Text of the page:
Stephen L. Bryant v. Kerren B. McDougal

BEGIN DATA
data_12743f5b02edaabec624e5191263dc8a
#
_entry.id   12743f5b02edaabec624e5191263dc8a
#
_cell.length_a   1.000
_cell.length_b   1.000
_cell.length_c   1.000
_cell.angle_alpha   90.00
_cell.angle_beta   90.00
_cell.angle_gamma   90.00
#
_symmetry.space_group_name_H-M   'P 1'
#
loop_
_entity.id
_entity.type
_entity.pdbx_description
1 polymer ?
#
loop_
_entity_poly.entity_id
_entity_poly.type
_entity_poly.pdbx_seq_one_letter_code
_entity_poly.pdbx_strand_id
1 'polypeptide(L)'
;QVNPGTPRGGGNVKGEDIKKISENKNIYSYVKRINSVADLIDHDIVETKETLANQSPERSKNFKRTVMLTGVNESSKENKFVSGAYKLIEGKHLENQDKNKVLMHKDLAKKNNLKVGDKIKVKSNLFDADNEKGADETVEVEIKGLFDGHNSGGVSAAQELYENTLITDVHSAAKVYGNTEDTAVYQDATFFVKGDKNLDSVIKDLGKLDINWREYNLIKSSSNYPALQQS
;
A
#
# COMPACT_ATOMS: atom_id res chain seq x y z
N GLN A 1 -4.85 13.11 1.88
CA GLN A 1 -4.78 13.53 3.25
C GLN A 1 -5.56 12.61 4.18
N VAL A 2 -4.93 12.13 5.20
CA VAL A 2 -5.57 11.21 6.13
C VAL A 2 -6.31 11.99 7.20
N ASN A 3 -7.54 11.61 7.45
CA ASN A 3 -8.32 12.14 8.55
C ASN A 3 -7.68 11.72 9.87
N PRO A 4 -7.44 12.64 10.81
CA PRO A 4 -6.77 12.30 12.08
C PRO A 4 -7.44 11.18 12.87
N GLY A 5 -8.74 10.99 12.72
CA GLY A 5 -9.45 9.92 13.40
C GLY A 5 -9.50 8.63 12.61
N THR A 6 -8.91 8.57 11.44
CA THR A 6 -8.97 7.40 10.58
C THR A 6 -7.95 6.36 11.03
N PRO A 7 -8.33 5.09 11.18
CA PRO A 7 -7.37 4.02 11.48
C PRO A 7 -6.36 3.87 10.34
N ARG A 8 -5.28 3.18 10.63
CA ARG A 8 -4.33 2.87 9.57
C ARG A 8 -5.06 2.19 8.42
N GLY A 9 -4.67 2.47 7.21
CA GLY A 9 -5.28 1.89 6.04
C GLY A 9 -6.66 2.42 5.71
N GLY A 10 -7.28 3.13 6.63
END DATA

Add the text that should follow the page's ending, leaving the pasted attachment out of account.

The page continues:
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COURT OF APPEALS OF VIRGINIA Present: Chief Judge Felton, Judge McClanahan and Senior Judge Fitzpatrick Argued at Richmond, Virginia STEPHEN L. BRYANT v. OPINION BY CHIEF JUDGE WALTER S. FELTON, JR. NOVEMBER 21, 2006 Record No. 3028-05-2 KERREN B. McDOUGAL FROM THE CIRCUIT COURT OF CHESTERFIELD COUNTY George F. Tidey, Judge Designate Todd M. Ritter (Travis R. Williams; Daniels & Morgan, on brief), for appellant. No brief or argument for appellee. Appellant Stephen L. Bryant (husband) appeals from his final decree of divorce from Kerren B. McDougal (wife). He contends the trial court erred in finding that he had entered into a valid and binding property settlement agreement with wife, and in incorporating the terms of the purported agreement into the final decree of divorce. For the reasons that follow, we reverse the judgment of the trial court. I. BACKGROUND On appeal, we construe the evidence in the light most favorable to wife, the prevailing party below, granting to that evidence all reasonable inferences fairly deducible therefrom. Wright v. Wright, 38 Va. App. 394, 398, 564 S.E.2d 702, 704 (2002). So viewed, the evidence established that the parties married in June 1992. No children were born of the marriage. In January 2004, husband filed a Bill of Complaint for a no-fault divorce. Wife responded in June 2004 by filing an Answer and Cross-Bill requesting that she be granted a divorce a mensa et thoro on grounds of desertion with leave to merge the divorce into a divorce a vinculo matrimonii at the end of the statutory period. Wife also requested that she be awarded permanent spousal support and equitable distribution. On July 21, 2005, the parties convened in the office of wife s counsel for the purpose of conducting depositions. At that time, husband appeared without counsel. Instead of proceeding with the scheduled depositions, the parties negotiated the distribution of their marital assets and debts. Upon conclusion of the negotiation, wife s counsel read the terms of the purported oral agreement into the record in the presence of a court reporter. Wife s counsel then asked wife if this [is] the agreement as to your knowledge? Wife responded, Yes, it is. Wife s counsel then engaged husband in the following colloquy: [WIFE S COUNSEL]: Do you acknowledge that these are the terms that you and Dr. McDougal have agreed to resolving the entire matter between the two of you? [HUSBAND]: I acknowledge that this outlines the substance, the essential substance of an agreement that is subject to being put into a Property Settlement Agreement, a fully completed Property Settlement Agreement. Yes. I do acknowledge that. [WIFE S COUNSEL]: Will you acknowledge that these are the terms that you and Dr. McDougal have agreed to as resolving the entire divorce matter, and that there are no outstanding matters between the two of you to resolve the divorce? There are no property interests or any debt that needs to be discussed. These are all of the terms between you and Dr. McDougal? [HUSBAND]: No. Subject to inclusion into a Property Settlement Agreement. [WIFE S COUNSEL]: All the terms that you have agreed to with Dr. McDougal, it will be put into a Property Settlement Agreement that you will sign. Is that correct? [HUSBAND]: Yes. In a letter dated July 22, 2005, husband told wife s counsel that, It has consistently been [his] understanding that the general terms of the property settlement . . . would be memorialized in a written separation agreement. Husband then advised that -2- it ha[d] never been [his] intention to rely solely on oral evidence read into the record as a final disposition of [] property rights [and that] [i]t ha[d] consistently been [his] offer that [he] would be afforded the opportunity to review the property settlement with independent counsel of [his] choosing before execution. Husband reasserted his right to review the proposed Property Settlement Agreement with independent counsel before signing the agreement in a July 25, 2005 letter to wife s counsel. Subsequently, both parties drafted and circulated written property settlement agreements. However, neither party signed the other s proposed agreement. On August 11, 2005, wife filed a Motion to Affirm, Ratify and Incorporate the terms of the July 21, 2005 purported oral property settlement agreement. She also filed a Notice of Presentation of the Final Decree of Divorce. A hearing was held on November 9, 2005, at which husband objected to the validity of the July 21, 2005 oral agreement on the basis that no meeting of the minds had occurred. The following day, the trial court entered a Final Decree of Divorce in which the terms of the July 21, 2005 agreement were affirmed, ratified, and incorporated into the final decree. II. ANALYSIS Husband argues that the July 21, 2005 oral property settlement agreement was invalid under Code § 20-155 for lack of mutual assent because an agreement to sign a subsequent, written agreement is not tantamount to an affirmation that the terms recited on the record are the agreement itself. Code § 20-155 provides that [m]arried persons may enter into agreements with each other for the purpose of settling the rights and obligations of either or both of them, to the same extent, with the same effect, and subject to the same conditions, as provided in §§ 20-147 through 20-154 for agreements between prospective spouses, except that such marital agreements shall become effective immediately upon their execution. -3- However, pursuant to Code § 20-149, such agreements are required to be in writing and signed by both parties unless the parties satisfy one of two statutory exceptions. See Code § 20-155. Pursuant to Code § 20-155, oral agreements between married persons are valid and binding if the terms of such agreement[s] are (i) contained in a court order endorsed by counsel or the parties or (ii) recorded and transcribed by a court reporter and affirmed by the parties on the record personally. In Gaffney v. Gaffney, 45 Va. App. 655, 613 S.E.2d 471 (2005), we concluded that to satisfy Code § 20-155(ii) s mandate [and thereby invoke its exception to Code § 20-149 s writing requirement] . . . the terms of the [oral] agreement must be read or recited into the record in the presence of a court reporter and the parties must specifically and affirmatively manifest their assent to those terms on the record. Gaffney, 45 Va. App. at 670, 613 S.E.2d at 479. Because property settlement agreements entered into pursuant to divorce proceedings are contracts[,] we must apply the same rules of interpretation applicable to contracts generally[,] Smith v. Smith, 3 Va. App. 510, 513, 351 S.E.2d 593, 595 (1986) (quoting Tiffany v. Tiffany, 1 Va. App. 11, 15, 332 S.E.2d 796, 799 (1985)), to determine whether husband specifically and affirmatively manifested his assent to the terms of the oral agreement read into the record by wife s counsel. Under general contract principles, [u]ltimate resolution of the question whether there has been a binding settlement [agreement] involves a determination of the parties intention[s], as objectively manifested. Snyder-Falkinham v. Stockburger, 249 Va. 376, 381, 457 S.E.2d 36, 39 (1995) (citing Montagna v. Holiday Inns, Inc., 221 Va. 336, 346, 269 S.E.2d 838, 844 (1980); Boisseau v. Fuller, 96 Va. 45, 46, 30 S.E. 457, 457 (1898)). Until the parties have a distinct intention common to both and without doubt or difference, there is a lack of mutual assent, and therefore, no [valid agreement]. Persinger & Co. v. Larrowe, 252 Va. 404, 408, 477 S.E.2d -4- 506, 509 (1996) (citing Progressive Constr. Co. v. Thumm, 209 Va. 24, 30, 161 S.E.2d 687, 691 (1968)). As a general rule, the mere fact that a later formal writing is contemplated [by the parties] will not vitiate an agreement. Snyder-Falkinham, 249 Va. at 385, 457 S.E.2d at 41. See also Judicial Inquiry & Review Comm n v. Elliott, 272 Va. 97, 121, 630 S.E.2d 485, 497 (2006). However, when at least one of the parties to a settlement agreement manifests an intent that the settlement agreement is subject to [the] execution of a formal agreement[,] [t]he execution of a formal agreement [constitutes] a condition precedent1 to the existence of a [valid and] binding [settlement agreement]. Golding v. Floyd, 261 Va. 190, 194, 539 S.E.2d 735, 738 (2001) (footnote added). See also Boisseau, 96 Va. at 47, 30 S.E. at 458 ( where [there is] a proposal or agreement . . . expressed to be subject to a formal contract being prepared, it means what it says; it is subject to and dependent upon a formal contract being prepared ). In Golding, the parties in a dispute over the sale of a business signed a handwritten document entitled Settlement Agreement Memorandum. The last paragraph of the agreement stated that the memorandum contained the highlights of the terms and conditions and . . . is subject to execution of a formal agreement consistent with the terms. Golding, 261 Va. at 192, 539 S.E.2d at 736 (emphasis in original). However, a formal agreement was never executed. The Supreme Court determined that the unambiguous language of the Settlement Agreement Memorandum created a condition precedent to the existence of a binding contract. In so doing, it distinguished its holding in Snyder-Falkinham: [i]n Snyder-Falkinham, the parties had fully agreed, and the later formal writing was contemplated only as a mere formality. In the 1 A condition precedent calls for the performance of some act, or the happening of some event after the terms of the contract have been agreed upon, before the contract shall take effect. Smith v. McGregor, 237 Va. 66, 75, 376 S.E.2d 60, 65 (1989) (quoting Morotock Ins. Co. v. Fostoria Novelty Co., 94 Va. 361, 365, 26 S.E. 850, 851 (1897)). -5- present case . . . the initial writing was made subject to and was dependent upon the execution of a formal contract. Id. at 194, 539 S.E.2d at 737 (emphasis added). Because a formal contract was never executed, the Court ruled that no contract had ever existed. Id. at 194, 539 S.E.2d at 738. Here, the unambiguous language of husband s assent to the terms of the oral settlement agreement, read into the record by wife s counsel, manifested his clear intent that his affirmation of the terms was subject to the execution of a formal, written property settlement agreement. Husband twice stated that his assent to the terms read into the record was subject to their inclusion in a formal property settlement agreement. Moreover, wife s counsel acknowledged the conditional nature of husband s assent, and its variance from wife s affirmation, when she stated that the terms that you have agreed to with Dr. McDougal [] will be put into a Property Settlement Agreement. Pursuant to the holding in Golding, husband s conditional affirmation created a condition precedent to the existence of a binding agreement. As husband s manifested assent distinctly differed from the manifested assent of wife, the July 21, 2005 oral agreement failed to invoke Code § 20-155(ii) s exception to Code § 20-149 s writing requirement. See Persinger & Co., 252 Va. at 408, 477 S.E.2d at 509. Thus, the oral agreement was inoperable for lack of mutual assent until husband s condition precedent was satisfied. See Smith v. McGregor, 237 Va. 66, 75, 376 S.E.2d 60, 65 (1989) (when a party creates a condition precedent to the execution of a contract, the contract is made in form, but does not become operative as a contract until some future specified act is performed, or some subsequent event occurs ). By failing to execute a written property settlement agreement, and thereby failing to satisfy husband s condition precedent, the July 21, 2005 oral property settlement agreement failed to invoke the exception to Code § 20-149 s writing requirement set forth in Code § 20-155(ii). The absence of a formal written property settlement agreement definitively -6- established that husband and wife had not specifically affirmed the terms of the agreement, see Gaffney, 45 Va. App. at 670, 613 S.E.2d at 479, with an intention common to both. Persinger & Co., 252 Va. at 408, 477 S.E.2d at 509. Moreover, the failure to satisfy husband s condition precedent rendered the July 21, 2005 oral agreement ineffectual. See Golding, 261 Va. at 194, 539 S.E.2d at 738 (failure to satisfy a condition precedent renders the initial agreement non-existent). Thus, no valid and binding property settlement agreement existed. From our review of the record, we conclude the trial court erred in determining that the parties oral agreement constituted a valid property settlement agreement under Code § 20-155. Consequently, the trial court [also] erred in incorporating the terms of that agreement into the final decree of divorce. Gaffney, 45 Va. App. at 672, 613 S.E.2d at 479. See also Pelfrey v. Pelfrey, 25 Va. App. 239, 244, 487 S.E.2d 281, 283-84 (1997) ( When the parties have entered into a valid agreement, the trial court may incorporate [the terms of] that agreement . . . into its final decree of divorce. ). We therefore reverse the judgment of the trial court and remand for further proceedings as may be required to determine the equitable distribution of the parties marital estate. Reversed and remanded. -7-